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Today’s News - Friday, March 2, 2012

•   Weinstein considers books on Adolf Loos and Jennifer Post: with "this unlikely couple, we can air out that beleaguered term 'architectural minimalism' and trace a trajectory of what might be better identified as 'essentialist architecture.'"

•   Aberdeen votes thumbs-up for DS+R's City Garden Project - "albeit by a small majority."

•   Cary puts out a call for a Global Design Service Corps: "there is a massive appetite for these kinds of opportunities among the next generation of designers, but precious few opportunities."

•   McGuigan ponders: "Can public-interest design become a viable alternative to traditional practice?" + Arch Record rounds up a slew of "goodwill buildings that have both pragmatic and aesthetic appeal" (plan to spend some time here).

•   LeBlanc cheers a Toronto community center expansion that "isn't just a stylish architectural confection - it's become a primer for Toronto on how to involve youth in 'priority neighborhoods' in the construction process."

•   U.K. architects and academics are none too pleased with education secretary's list of 30 buildings school children should see: none is more recent than WWII era.

•   Heathcote hails a shift in architecture for commercial buildings that "is cheaper, much more useful and hopefully represents the future" (great slide show, too!).

•   Hume gives two thumbs-ups to the Balsillie School of International Affairs: "an elegant affair that will bring new depth to the city" that "does a nice job balancing new and old - bell towers meet solar panels."

•   Four notable critics discuss the state of architectural criticism today (there is an elephant in the room).

•   A lively excerpt from Lange's new book about how to be an architecture critic, focusing on Ada Louise Huxtable's classic review of SOM's Marine Midland Bank Building in NYC (great slide show).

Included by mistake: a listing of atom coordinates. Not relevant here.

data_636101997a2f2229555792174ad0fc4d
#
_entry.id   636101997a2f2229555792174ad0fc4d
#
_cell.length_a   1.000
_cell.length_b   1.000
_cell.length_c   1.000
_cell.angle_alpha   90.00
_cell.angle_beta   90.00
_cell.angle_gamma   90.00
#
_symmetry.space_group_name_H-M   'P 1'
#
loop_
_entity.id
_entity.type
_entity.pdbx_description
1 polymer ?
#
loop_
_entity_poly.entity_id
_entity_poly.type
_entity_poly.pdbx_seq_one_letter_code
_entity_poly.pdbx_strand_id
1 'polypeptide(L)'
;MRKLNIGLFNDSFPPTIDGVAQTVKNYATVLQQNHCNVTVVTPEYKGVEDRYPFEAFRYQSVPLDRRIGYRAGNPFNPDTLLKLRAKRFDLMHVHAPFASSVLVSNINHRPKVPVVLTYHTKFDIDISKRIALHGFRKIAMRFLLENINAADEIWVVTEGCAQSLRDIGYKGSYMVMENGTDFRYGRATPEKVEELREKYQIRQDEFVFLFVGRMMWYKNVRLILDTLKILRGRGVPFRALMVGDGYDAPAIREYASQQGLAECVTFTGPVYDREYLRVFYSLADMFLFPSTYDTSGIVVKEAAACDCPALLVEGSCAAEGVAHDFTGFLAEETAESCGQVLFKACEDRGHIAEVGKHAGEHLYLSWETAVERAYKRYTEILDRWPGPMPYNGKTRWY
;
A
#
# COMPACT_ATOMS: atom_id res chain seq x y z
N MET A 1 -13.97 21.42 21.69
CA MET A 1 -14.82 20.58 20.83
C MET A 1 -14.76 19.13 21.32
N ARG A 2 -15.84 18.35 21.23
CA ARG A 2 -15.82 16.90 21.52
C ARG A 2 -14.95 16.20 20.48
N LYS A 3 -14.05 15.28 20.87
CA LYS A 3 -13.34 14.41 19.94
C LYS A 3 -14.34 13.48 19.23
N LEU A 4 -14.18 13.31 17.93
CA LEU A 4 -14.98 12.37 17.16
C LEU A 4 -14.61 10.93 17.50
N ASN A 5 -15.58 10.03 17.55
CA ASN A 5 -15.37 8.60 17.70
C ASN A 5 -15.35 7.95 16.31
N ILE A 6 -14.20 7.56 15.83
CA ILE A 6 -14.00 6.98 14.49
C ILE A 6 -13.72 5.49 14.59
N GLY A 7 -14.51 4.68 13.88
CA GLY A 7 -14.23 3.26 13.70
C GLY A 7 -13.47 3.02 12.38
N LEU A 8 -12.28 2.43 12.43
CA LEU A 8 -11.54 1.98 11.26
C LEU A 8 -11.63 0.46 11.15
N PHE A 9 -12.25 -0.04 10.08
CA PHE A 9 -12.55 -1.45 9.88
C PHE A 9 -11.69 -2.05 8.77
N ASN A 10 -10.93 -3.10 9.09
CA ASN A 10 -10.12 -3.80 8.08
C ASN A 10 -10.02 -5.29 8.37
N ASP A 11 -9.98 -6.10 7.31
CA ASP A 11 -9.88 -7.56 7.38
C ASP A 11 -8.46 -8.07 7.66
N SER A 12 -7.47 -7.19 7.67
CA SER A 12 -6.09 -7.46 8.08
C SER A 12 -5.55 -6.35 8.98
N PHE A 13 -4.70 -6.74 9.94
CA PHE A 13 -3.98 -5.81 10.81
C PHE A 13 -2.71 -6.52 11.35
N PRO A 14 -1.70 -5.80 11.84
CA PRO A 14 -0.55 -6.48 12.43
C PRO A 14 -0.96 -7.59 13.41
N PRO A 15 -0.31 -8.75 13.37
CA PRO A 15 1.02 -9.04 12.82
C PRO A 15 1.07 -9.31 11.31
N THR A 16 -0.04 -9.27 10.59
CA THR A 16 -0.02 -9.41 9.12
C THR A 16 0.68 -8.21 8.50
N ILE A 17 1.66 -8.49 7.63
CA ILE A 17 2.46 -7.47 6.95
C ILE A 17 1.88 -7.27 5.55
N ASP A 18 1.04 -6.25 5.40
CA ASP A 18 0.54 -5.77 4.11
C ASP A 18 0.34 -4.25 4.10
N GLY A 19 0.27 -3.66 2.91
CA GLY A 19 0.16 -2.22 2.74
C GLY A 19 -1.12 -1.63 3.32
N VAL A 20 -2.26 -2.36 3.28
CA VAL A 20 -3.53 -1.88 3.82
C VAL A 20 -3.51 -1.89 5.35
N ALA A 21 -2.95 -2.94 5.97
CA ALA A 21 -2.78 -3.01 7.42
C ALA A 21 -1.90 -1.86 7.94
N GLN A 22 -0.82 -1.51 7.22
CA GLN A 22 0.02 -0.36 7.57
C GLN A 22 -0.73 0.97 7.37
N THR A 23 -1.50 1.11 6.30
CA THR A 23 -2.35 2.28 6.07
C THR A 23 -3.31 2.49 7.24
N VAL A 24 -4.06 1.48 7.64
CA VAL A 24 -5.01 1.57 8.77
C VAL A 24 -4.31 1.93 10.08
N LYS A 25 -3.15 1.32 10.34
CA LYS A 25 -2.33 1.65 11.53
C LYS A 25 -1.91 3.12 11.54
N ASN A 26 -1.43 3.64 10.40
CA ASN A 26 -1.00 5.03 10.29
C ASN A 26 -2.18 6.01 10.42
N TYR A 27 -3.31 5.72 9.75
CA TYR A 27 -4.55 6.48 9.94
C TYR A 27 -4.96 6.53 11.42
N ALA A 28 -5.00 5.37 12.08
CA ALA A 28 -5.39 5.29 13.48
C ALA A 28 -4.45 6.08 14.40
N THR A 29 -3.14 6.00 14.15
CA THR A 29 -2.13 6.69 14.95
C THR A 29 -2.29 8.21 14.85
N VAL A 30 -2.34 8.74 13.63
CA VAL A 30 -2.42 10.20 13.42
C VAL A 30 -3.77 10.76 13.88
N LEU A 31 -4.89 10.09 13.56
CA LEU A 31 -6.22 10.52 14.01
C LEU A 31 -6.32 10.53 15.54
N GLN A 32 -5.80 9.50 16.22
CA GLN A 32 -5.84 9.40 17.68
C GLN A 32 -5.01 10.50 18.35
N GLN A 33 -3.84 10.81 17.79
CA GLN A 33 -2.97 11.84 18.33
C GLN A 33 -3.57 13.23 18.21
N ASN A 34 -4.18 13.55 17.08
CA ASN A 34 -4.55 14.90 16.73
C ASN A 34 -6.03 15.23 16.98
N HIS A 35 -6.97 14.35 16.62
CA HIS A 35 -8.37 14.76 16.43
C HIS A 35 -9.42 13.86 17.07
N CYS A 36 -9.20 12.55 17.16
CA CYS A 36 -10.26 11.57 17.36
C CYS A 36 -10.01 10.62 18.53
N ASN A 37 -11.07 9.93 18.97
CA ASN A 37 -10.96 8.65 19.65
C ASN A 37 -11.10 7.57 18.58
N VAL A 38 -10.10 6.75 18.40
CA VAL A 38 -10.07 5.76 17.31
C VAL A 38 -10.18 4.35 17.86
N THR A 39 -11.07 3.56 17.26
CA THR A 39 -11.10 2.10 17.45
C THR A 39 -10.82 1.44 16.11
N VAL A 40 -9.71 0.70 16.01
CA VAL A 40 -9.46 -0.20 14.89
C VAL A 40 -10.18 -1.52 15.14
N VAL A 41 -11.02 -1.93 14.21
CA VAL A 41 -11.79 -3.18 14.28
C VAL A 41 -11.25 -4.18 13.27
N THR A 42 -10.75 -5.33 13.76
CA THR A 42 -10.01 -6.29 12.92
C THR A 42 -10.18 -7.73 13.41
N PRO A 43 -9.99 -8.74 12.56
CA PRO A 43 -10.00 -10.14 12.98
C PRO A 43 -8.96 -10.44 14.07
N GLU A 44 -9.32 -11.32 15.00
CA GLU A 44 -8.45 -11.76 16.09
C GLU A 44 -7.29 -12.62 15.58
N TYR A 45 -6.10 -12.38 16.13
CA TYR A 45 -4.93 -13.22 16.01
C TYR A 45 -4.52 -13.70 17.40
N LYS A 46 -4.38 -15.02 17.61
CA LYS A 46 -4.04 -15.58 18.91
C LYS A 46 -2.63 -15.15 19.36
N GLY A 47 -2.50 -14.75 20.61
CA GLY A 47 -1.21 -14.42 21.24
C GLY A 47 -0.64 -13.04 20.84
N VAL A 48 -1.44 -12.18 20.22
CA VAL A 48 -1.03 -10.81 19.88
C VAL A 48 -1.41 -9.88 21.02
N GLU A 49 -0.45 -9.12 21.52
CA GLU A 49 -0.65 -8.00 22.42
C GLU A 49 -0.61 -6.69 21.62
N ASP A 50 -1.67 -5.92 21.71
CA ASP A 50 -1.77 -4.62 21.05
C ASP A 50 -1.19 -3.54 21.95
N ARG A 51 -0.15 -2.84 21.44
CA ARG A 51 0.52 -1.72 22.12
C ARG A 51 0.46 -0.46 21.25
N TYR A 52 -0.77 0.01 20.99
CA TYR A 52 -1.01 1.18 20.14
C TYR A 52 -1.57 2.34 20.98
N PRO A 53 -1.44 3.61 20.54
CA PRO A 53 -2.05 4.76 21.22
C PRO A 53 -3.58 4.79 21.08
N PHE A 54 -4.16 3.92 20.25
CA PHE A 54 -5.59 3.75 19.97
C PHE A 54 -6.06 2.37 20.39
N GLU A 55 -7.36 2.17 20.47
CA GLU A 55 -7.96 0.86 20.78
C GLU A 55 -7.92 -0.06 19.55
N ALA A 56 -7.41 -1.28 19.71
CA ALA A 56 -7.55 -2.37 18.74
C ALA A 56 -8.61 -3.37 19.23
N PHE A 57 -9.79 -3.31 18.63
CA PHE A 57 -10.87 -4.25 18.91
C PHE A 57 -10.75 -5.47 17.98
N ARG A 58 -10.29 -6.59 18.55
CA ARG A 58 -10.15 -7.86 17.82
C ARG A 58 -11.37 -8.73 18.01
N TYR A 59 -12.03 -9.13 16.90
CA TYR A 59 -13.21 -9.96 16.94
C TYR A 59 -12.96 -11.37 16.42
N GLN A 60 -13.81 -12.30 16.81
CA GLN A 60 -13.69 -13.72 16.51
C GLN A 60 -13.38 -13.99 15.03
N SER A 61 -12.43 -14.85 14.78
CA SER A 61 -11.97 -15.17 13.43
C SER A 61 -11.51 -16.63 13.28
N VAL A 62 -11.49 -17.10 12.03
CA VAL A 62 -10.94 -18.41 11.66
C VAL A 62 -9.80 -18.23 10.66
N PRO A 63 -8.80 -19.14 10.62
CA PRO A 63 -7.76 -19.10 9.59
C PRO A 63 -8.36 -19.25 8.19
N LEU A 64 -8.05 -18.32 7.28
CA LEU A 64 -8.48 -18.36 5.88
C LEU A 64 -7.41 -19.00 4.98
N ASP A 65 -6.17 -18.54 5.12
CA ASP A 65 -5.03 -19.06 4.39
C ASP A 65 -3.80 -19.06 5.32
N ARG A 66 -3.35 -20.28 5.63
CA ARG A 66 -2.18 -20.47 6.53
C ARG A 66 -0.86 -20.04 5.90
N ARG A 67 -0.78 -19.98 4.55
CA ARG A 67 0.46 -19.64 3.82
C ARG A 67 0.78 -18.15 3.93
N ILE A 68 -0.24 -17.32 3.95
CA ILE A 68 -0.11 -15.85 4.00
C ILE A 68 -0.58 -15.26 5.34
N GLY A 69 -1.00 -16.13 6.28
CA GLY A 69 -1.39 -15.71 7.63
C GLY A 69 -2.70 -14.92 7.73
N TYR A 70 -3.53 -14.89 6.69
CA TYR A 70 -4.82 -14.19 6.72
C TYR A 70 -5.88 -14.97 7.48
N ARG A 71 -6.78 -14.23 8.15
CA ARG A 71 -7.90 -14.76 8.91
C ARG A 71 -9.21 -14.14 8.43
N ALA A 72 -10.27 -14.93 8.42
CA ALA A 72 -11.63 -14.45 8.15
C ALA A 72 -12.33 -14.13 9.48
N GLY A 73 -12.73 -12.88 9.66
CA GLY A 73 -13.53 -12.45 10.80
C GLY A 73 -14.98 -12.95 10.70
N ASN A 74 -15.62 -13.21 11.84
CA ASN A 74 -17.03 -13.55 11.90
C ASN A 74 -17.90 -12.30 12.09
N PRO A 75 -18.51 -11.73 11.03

•   The winning entry in The Unfinished Grid essay competition is a lively read, too.

•   More on the high hopes some folks have for the Low Line on Manhattan's Lower East Side.

•   Weekend diversions:

•   Moore is taken by "The Pruitt-Igoe Myth: an Urban History" that "shows how an idealistic postwar housing project went disastrously wrong" (it wasn't necessarily the architecture at all).

•   Arch Digest picks 10 must-see documentaries about architecture, design, and urban planning.

•   "Life Architecturally" follows an "architect duo through their journey in life and in practice as directors of one of Melbourne's leading architect firms."

•   Britain's Network Rail has posted part of its beautiful archive of Victorian and Edwardian infrastructure diagrams on the web: "the architectural drawing of Paddington station looks like a dome-shaped doodle, all exuberant sprays of ivy-like shoots."

•   "Celebrating Pugin" at the Irish Architectural Archive in Dublin includes drawings on view to the public for the first time.


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